To hear Timothy Don talk about Oakland, you might suspect he’s running for mayor.
“I’ve lived in many different places,” he said recently, by phone: “Algiers, Athens, Istanbul, Budapest, Boston, Nashville, Washington, Salt Lake, New York City — and I have to say: I have never once set foot inside the gates of a city such as Oakland, which is so bursting with energy and promise it’s remarkable.”
Don is the co-director of the inaugural Oakland Book Festival, a free, one-day event that will take place in and around City Hall on May 31. As a preamble, on Thursday, March 5, some of the festival’s partnering representatives — a council member, a firefighter and directors of the Oakland public library system and of Fairyland — will read excerpts of historical contemporary literature set in Oakland, along with readings by local writers Vikram Chandra, Gary Kamiya and Nayomi Munaweera.
“We see this, rather than as a trade festival or a series of readings, more of a literary festival of ideas,” festival co-director Kira Brunner Don said. “Each panel will have a theme — it could be gentrification, it could be the history of archives, libraries to the Internet — and then on the panel we will put a novelist, a journalist, a poet or a historian, whoever would speak best to that theme, and get them in conversation with each other. So rather than the panels necessarily being about a book or an author, per se, they’ll be about an idea.”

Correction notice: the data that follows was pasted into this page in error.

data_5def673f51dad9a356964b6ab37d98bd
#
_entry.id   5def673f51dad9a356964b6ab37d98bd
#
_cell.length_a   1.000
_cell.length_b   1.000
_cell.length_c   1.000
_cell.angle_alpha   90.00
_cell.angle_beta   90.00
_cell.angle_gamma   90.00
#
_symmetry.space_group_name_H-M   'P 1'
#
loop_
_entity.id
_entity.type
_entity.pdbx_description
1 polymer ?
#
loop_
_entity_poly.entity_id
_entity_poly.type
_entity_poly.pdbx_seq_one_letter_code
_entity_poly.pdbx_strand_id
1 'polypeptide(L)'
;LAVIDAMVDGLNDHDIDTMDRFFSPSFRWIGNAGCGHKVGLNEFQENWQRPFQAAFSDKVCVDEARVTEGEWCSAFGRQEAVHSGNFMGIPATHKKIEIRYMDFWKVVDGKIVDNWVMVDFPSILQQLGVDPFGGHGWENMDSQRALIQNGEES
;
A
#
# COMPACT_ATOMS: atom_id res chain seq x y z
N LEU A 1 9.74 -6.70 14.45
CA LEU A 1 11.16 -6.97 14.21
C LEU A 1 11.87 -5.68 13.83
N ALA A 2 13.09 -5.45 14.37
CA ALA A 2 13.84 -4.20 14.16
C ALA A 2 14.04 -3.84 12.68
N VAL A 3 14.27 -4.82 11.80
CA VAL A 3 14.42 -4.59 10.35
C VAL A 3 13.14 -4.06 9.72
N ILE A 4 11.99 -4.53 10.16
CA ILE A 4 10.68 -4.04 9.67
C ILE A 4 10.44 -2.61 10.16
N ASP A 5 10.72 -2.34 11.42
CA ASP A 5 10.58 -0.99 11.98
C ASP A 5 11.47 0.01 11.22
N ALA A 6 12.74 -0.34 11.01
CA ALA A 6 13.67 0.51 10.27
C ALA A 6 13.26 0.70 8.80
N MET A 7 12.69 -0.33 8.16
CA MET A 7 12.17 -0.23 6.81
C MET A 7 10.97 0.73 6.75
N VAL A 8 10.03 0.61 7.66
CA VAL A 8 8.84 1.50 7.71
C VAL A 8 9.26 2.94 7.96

For the past eight years the two have worked at the New York history journal Lapham’s Quarterly, which they helped Lewis Lapham create; Brunner Don has been executive editor for the journal’s duration and is currently editor at large, while Don is art director.
“Kira was born and raised here, and we’ve been coming here steadily over the past decade,” Don said. “Each time we found ourselves staying a bit longer, and leaving with a bit more regret because of the sort of energy and cultural excitement that’s at work in the city, and we want to be a part of it. We really want to be a part of what’s happening here. Oakland’s star is rising at an unprecedented and phenomenal rate, and we want to find a way to serve that, to join it and potentially to augment it.”
The two moved to Oakland in August and live in Brunner Don’s childhood home; the older of their two children attends her old elementary school.
“We consider that what we’re doing is providing a venue for all of the things that are already actually happening here in Oakland, and then also inviting national and international writers to be part of that conversation,” she said.
IF YOU GO
Reading Oakland: 7 p.m. Thursday, March 5. Free. Cafe Van Kleef, 1621 Telegraph Ave., Oakland. (510) 763-7711.
Photo by Nathaneal F. Trimboli